Personal exemption claims are deemed for health care provisions
In Notice 2018-84, the IRS provided interim guidance on determining premium tax credits and advance credits for qualifying health care coverage under Sec. 36B or the individual shared-responsibility payment under Sec. 5000A, where regulations refer to the personal exemption deduction, which has been reduced to zero for tax years 2018 through 2025 by the legislation known as the Tax Cuts and Jobs Act (TCJA), P.L. 115-97 (Sec. 151(d)(5)(A)). Sec. 151(d)(5)(B), also enacted by the TCJA, provides that the reduction of the personal exemption deduction is not taken into account in determining whether a deduction under Sec. 151 is allowed or allowable. The notice provides two interim rules for purposes of Secs. 36B and 5000A: A taxpayer is considered to have claimed a personal exemption deduction (1) for himself or herself, if the taxpayer does not qualify as a dependent of another taxpayer under Sec. 152 for the year, and (2) for another individual, if the taxpayer is allowed a personal exemption deduction (taking into account Sec. 151(d)(5)(B)) for the individual and lists the individual's name and taxpayer identification number on Form 1040, U.S. Individual Income Tax Return, or Form 1040NR, U.S. Nonresident Alien Income Tax Return, that the taxpayer files for the year.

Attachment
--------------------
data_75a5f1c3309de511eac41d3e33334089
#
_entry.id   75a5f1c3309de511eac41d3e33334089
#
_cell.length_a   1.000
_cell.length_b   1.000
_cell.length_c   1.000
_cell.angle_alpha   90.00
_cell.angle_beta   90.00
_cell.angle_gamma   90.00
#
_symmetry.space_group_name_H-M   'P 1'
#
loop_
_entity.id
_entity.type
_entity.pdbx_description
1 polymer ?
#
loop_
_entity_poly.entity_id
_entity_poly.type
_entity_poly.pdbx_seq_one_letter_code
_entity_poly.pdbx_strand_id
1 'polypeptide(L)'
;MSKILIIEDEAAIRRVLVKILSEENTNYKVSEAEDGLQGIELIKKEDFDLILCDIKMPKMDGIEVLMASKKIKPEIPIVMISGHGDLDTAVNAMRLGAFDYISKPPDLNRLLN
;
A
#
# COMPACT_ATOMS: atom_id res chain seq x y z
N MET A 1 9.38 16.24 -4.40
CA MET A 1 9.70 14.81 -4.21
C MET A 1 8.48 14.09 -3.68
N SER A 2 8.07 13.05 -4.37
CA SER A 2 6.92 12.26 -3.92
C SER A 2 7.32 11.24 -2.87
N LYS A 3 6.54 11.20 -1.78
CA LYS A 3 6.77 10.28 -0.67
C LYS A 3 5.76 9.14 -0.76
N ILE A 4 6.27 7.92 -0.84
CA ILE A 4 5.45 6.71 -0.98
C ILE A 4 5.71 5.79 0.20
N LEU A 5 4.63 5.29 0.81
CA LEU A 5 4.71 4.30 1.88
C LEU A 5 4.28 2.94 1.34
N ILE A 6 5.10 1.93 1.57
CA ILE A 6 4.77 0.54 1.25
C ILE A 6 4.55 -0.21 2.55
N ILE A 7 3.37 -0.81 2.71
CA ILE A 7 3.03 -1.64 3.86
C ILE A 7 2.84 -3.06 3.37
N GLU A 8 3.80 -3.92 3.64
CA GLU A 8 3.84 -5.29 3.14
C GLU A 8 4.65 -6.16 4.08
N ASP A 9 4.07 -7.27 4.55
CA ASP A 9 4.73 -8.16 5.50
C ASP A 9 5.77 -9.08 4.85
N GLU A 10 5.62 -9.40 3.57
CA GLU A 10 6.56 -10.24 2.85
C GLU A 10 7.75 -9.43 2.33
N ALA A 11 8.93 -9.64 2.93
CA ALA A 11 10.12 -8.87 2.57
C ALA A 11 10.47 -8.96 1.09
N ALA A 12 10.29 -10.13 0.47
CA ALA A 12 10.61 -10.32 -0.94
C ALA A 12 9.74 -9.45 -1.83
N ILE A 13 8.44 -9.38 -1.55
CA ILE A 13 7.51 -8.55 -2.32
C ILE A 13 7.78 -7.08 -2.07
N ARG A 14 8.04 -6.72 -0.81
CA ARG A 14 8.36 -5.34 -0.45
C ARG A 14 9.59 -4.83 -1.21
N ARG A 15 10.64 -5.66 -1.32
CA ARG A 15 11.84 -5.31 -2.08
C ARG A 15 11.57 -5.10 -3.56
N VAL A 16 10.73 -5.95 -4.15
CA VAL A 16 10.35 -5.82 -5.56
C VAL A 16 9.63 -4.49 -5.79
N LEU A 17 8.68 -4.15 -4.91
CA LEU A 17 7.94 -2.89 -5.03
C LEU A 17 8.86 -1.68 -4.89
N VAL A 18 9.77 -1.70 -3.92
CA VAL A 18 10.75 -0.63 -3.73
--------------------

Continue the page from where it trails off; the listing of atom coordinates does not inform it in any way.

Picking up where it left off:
Suspension of moving expense reimbursement exclusion is clarified
In Notice 2018-75, the IRS stated that qualified moving expense reimbursements under Sec. 132(g) received in 2018 may be excluded from gross income if they are for qualified moving expenses incurred in connection with a move that occurred prior to Jan. 1, 2018, and would have been deductible as moving expenses under Sec. 217 if they had been paid directly by the individual before that date (but were not in fact deducted). The legislation known as the Tax Cuts and Jobs Act (TCJA), P.L. 115-97, suspended the exclusion for tax years 2018 through 2025 except for members of the U.S. armed forces on active duty who move pursuant to a military order and incident to a permanent change of station (Sec. 132(g)(2)). The legislation, however, did not address reimbursements made in 2018 for qualified moving expenses incurred in 2017.